The American Anthropological Association (AAA) has launched a new blog at http://blog.aaanet.org/ It combines their previous Anthropology News, Public Affairs and Human Rights blogs. All archived content and comments were migrated to the new location. The blog looks much better now and it is easier to stay updated.
The AAA writes:
We have created this blog as a service to our members and the general public. It is a forum to discuss topics of debate in anthropology and a space for public commentary on association policies, publications and advocacy issues. We will post select items that we think are of interest to our members and that readers have voiced an interest in. We invite all anthropologists to use this domain to stimulate intellectual discussion, and would be delighted to host guest bloggers who are active in any of anthropology’s four fields.
Most anthropology blogs have participated, so these two posts provide a great opportunity to explore the growing community of anthropology blogs. A good start into 2009!
At the same time, Savage Minds has published Savage Minds Rewinds…The Best of 2008
toBEintheWORLD is the name of a new anthropology blog. In his first posts, anthropology student Pawel Tomasz Chyc (University of Poznań, Poland) asks anthro-bloggers to explain what they understand as “anthropology".
For, in his opinion, good anthropologists have to define the terms they use precisely - this includes also the term culture. He perceives “a lack of precision” both in anthropological articles, books and blogs. “Lack of precision", he writes, is “one of the fundamental problems of anthropological theory".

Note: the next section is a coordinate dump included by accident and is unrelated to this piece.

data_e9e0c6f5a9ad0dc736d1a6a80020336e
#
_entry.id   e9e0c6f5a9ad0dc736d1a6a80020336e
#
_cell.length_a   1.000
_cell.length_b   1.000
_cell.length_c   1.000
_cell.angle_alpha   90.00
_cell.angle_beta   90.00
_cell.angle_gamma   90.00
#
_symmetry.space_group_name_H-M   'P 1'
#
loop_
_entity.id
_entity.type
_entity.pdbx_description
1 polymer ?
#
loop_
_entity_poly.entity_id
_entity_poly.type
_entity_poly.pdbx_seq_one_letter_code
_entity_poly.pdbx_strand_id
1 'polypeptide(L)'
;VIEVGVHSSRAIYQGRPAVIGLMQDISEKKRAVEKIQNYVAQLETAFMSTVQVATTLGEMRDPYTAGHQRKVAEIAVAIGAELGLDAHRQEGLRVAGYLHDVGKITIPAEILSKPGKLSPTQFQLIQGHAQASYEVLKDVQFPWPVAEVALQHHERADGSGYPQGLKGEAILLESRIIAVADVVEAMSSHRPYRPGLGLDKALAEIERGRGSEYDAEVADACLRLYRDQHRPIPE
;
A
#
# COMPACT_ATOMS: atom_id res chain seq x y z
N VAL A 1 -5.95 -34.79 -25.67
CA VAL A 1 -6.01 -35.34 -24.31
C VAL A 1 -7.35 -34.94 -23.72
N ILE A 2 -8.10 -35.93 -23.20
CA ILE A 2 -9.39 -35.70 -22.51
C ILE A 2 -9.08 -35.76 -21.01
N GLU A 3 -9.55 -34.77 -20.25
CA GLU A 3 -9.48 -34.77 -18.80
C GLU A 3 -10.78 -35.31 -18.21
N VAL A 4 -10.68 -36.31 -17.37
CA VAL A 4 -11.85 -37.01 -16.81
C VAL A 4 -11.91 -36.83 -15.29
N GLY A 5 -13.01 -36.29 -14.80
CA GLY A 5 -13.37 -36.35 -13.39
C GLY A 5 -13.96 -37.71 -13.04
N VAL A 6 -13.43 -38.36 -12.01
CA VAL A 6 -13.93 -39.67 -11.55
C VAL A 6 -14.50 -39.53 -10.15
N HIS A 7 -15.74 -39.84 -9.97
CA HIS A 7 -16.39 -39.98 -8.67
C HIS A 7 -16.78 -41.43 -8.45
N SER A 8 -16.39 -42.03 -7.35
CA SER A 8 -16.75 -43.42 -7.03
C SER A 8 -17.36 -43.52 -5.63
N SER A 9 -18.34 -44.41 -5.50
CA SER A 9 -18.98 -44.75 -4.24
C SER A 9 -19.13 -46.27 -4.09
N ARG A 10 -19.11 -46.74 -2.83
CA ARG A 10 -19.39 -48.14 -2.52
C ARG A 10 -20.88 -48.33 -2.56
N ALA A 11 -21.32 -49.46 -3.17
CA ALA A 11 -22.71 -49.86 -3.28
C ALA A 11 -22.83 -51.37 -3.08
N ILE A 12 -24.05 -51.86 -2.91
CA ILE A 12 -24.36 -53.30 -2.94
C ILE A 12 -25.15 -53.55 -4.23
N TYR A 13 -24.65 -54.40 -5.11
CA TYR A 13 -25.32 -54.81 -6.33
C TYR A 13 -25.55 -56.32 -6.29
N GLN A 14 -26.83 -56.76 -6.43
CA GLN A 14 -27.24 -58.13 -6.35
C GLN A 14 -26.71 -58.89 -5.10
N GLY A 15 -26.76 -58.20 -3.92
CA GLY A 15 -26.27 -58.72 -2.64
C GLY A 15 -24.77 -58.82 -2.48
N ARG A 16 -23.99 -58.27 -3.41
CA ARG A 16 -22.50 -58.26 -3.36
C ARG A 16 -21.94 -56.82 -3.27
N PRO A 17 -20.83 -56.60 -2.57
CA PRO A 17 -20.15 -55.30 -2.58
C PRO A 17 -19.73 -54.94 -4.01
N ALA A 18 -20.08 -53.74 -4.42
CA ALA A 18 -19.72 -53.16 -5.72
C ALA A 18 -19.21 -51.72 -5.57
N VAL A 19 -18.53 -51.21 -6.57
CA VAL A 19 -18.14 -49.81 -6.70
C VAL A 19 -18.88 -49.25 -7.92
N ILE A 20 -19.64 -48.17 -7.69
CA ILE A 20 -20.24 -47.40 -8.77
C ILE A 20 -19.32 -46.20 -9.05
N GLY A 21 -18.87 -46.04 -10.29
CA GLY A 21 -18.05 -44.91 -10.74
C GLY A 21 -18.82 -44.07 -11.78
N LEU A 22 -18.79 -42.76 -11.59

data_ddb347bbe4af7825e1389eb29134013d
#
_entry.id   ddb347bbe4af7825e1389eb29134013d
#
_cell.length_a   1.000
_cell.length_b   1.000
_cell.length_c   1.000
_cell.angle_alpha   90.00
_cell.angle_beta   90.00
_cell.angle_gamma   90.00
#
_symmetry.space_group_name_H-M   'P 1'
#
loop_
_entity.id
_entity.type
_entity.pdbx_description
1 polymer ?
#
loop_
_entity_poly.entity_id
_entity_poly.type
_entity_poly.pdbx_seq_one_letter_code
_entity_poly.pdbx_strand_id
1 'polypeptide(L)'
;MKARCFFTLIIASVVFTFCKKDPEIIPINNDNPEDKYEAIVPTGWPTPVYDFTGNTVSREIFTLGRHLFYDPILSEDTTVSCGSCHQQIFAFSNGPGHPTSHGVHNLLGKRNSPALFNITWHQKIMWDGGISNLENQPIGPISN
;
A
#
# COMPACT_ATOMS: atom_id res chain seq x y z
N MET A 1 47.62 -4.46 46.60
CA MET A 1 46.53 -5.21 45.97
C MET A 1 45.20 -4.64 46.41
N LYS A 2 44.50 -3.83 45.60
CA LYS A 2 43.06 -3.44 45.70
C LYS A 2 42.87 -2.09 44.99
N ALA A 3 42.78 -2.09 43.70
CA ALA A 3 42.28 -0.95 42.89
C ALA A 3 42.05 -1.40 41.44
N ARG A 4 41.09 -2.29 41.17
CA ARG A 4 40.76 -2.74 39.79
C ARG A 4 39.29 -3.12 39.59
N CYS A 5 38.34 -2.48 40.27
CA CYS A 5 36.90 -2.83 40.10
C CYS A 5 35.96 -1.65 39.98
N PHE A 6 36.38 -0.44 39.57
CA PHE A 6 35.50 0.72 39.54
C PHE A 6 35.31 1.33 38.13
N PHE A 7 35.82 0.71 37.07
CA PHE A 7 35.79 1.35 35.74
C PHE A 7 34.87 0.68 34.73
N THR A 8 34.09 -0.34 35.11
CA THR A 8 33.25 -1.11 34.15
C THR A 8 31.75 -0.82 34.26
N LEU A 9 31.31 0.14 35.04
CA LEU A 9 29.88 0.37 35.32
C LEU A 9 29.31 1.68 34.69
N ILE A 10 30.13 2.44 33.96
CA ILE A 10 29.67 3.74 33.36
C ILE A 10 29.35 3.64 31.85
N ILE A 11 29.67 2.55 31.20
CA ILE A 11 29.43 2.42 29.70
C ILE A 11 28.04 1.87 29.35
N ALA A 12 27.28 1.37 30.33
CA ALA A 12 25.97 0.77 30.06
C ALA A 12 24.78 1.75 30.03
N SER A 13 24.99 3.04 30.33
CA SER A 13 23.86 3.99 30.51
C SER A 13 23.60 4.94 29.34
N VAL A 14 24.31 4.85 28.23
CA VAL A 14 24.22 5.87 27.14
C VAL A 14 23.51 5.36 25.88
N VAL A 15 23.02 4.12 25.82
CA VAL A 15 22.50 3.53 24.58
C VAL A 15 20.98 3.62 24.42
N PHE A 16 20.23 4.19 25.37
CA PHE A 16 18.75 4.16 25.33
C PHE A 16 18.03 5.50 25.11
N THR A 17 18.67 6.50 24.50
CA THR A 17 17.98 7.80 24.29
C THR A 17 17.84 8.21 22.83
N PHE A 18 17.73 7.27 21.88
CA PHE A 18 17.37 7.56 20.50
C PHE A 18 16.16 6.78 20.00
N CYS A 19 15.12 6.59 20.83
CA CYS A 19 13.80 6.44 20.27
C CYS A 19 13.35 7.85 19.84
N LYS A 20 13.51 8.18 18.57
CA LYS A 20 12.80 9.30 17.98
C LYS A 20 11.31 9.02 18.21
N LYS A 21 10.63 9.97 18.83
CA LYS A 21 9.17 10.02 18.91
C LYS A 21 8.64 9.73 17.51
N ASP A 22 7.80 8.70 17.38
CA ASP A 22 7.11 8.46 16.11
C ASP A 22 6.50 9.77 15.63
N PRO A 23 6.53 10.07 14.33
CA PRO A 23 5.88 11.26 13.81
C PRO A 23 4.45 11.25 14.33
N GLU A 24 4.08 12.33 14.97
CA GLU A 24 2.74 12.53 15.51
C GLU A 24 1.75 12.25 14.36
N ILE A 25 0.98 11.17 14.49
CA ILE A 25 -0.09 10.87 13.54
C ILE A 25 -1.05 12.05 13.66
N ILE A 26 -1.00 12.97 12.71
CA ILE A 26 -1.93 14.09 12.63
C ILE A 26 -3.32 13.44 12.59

I’m not sure if I agree. I think anthropology might rather profit from being defined in many different and vague or experimental ways.
There are huge differences between American anthropology and German or Norwegian anthropology. I am no big fan of the American four-field approach and their focus on culture. I would rather define anthropology as the science of the diverse ways people live on this planet (= core definition). Its main method of gathering data is fieldwork (which also can be defined in many ways). It also relies on knowledge in other disciplines like history, linguistics, psychology, biology, archaeology etc
Pawel Tomasz Chyc’ posts remind me of a short discussion we had nearly three years ago after I had written the post The Five Major Challenges for Anthropology. Kambiz Kamrani from anthropology.net wrote that “Anthropology will never succeed until it clearly defines culture.", while Erkan Saka disagreed: “This emphasis on definition is against all I know about social sciences", he wrote.
See also the definition of anthropology on Anthrobase, the definition by the American Anthropological Association, the text “What is anthropology” by Thomas Hylland Eriksen and my post “Take care of the different national traditions of anthropology”